Sandy Cohen, R.N., & Roger Cormier, M.A.

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Have you had enough of the media stories recommending New Year resolutions? Or are you feeling remiss that you have not made or already have failed to keep such resolutions? In truth, we do not have to get on that band wagon.

  Not that there is anything wrong with following prescriptions for happiness or with resolving to lose weight, get in shape, eat healthy, increase income, get organized, meet new people, explore a hobby, or pray or meditate more regularly. But who is to say that it fits for us at this time to work even more at improving ourselves and our lives?

  Sure, if our lives are too fast-paced, we can find ways to slow down. If we are feeling bored, unproductive and lonely, we can make choices to engage and use our talents more. If we are tired of railing against what is wrong in our world, we can volunteer our time and make financial contributions to a cause we believe in.

Gratefulness for playfulness

 Consider making “un-resolutions.” If we find some quiet moments away from media hype and our own demanding inner voice, we can become aware of what is already enough in our lives, what we do not need to change, but rather what we can choose to enjoy, celebrate and give thanks for.

  For many of us, our own inner critic suggests to us that sure, this and that are pretty good, but what about those other things that are not good enough! The truth is that much in our lives merits more of our satisfaction and gratitude. We can slow down and relish the gifts and accomplishments in our lives.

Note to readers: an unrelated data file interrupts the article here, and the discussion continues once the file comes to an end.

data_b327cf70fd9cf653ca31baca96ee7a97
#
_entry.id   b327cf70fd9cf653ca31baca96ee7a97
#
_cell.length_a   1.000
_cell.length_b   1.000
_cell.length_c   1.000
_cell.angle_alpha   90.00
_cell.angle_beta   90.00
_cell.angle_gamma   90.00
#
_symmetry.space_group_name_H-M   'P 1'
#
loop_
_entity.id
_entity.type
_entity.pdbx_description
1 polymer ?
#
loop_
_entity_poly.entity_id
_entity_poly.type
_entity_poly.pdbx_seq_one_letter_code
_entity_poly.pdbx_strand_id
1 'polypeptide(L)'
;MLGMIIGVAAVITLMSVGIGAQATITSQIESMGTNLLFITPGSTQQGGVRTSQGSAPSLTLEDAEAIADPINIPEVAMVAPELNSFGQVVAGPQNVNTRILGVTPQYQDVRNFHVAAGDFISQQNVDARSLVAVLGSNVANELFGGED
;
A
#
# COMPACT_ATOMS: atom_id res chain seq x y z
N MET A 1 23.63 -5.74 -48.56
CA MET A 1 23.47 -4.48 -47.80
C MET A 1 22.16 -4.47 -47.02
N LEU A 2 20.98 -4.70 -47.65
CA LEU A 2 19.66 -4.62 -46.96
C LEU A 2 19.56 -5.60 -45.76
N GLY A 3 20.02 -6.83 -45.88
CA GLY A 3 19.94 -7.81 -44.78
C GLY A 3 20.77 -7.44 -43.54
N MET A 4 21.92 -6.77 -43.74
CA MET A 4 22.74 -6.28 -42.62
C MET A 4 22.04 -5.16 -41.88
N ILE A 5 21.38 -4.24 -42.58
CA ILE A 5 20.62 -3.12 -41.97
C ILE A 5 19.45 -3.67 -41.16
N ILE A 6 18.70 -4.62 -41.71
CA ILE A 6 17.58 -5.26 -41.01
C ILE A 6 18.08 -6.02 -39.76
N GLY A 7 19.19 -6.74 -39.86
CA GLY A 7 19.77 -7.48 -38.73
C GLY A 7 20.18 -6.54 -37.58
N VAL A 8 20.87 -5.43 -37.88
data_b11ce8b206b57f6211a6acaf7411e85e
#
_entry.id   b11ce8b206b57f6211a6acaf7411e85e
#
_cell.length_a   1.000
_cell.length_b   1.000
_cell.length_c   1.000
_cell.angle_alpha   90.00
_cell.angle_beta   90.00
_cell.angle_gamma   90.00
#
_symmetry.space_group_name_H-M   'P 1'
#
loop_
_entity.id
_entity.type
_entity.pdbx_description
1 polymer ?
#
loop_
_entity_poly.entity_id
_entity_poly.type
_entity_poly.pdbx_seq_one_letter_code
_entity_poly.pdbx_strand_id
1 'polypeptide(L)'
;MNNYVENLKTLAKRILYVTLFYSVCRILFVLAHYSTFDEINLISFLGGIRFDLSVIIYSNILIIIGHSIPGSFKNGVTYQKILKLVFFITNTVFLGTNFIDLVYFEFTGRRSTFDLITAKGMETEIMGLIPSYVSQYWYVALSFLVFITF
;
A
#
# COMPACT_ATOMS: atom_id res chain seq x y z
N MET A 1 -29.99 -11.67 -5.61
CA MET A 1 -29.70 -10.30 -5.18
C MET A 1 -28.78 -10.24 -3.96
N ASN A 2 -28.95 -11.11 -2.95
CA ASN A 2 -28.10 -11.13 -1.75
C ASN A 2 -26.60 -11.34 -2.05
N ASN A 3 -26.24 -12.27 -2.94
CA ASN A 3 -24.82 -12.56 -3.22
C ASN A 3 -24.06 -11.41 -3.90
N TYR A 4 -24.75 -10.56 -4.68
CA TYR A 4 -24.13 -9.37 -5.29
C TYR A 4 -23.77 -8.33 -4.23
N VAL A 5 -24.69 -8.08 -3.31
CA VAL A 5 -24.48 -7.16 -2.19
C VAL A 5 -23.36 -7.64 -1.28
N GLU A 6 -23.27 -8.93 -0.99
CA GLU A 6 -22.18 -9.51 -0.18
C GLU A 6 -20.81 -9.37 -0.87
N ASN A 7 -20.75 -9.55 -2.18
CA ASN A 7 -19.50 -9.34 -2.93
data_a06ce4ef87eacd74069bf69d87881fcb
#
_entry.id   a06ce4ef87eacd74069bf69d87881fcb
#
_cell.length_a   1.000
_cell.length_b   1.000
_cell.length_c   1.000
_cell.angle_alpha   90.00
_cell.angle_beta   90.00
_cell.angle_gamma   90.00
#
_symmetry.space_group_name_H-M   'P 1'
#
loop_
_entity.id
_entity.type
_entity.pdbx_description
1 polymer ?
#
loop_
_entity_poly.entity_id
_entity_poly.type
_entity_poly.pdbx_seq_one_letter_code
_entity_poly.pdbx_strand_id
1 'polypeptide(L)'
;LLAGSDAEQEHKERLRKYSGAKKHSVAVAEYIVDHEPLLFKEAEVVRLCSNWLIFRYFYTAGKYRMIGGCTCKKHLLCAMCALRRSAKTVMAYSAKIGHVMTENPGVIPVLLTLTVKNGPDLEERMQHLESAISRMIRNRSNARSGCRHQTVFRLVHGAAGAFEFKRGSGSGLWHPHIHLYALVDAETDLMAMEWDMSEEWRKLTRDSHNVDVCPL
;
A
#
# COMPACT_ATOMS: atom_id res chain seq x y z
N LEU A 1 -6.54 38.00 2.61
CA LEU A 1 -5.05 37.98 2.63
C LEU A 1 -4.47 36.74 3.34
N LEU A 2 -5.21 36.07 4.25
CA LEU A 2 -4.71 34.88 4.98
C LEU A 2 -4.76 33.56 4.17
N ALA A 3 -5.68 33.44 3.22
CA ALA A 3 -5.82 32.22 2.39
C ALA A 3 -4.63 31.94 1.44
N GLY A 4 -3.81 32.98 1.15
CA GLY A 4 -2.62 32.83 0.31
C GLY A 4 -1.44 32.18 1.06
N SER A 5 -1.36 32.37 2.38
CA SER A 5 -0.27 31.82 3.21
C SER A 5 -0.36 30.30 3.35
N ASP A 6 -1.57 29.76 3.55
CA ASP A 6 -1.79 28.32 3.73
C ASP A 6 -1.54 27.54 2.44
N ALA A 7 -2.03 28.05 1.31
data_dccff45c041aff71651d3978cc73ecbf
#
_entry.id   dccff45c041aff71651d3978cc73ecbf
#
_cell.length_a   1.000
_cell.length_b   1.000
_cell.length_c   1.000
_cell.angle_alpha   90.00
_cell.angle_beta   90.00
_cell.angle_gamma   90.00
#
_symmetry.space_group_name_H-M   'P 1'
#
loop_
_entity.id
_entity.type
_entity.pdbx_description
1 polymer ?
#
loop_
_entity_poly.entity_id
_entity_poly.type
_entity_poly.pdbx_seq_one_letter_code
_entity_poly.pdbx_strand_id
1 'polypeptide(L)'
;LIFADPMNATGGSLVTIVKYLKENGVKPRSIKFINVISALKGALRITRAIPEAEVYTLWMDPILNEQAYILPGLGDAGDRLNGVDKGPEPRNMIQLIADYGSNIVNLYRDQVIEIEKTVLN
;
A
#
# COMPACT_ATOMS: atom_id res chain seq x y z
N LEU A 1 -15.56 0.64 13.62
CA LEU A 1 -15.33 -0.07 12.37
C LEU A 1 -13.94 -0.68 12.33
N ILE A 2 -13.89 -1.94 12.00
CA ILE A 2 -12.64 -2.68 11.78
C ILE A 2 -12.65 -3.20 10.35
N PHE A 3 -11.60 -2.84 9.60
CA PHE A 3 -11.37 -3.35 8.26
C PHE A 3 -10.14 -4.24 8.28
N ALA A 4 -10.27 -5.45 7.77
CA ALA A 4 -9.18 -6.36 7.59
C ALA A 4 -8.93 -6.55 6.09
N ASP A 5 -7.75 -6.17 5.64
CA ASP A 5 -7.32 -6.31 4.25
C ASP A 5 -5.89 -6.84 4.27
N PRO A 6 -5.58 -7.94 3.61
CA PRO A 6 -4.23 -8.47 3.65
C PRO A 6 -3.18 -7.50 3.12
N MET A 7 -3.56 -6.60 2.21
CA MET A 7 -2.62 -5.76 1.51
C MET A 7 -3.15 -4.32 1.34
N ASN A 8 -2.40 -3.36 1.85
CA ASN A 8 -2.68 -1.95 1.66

A good idea is to take time each day to bring to mind something we are grateful for. We can treasure the gifts in our mind, record them in a personal journal, verbalize them with or email them to someone close to us. Also, we will not be critical or intolerant if we forget our gratitude intervention on a busy day.

  We can experience this practice as satisfying and delightful, renewing and uplifting, even a balance and antidote to negative events and forces that can drag us down and otherwise cause us to lose sight of our gifts, big and small, outside ourselves and within. To gratefully remember is to relive and make special experiences ever present.

  Whether you recall the stranger who warmly smiled at you during a walk or a special lifetime friend; a thoughtful note someone sent you or some playful moments you indulged in; or some singularly delicious food or uplifting music, try daily gratitude interventions – You’ll like it. You can start right now.

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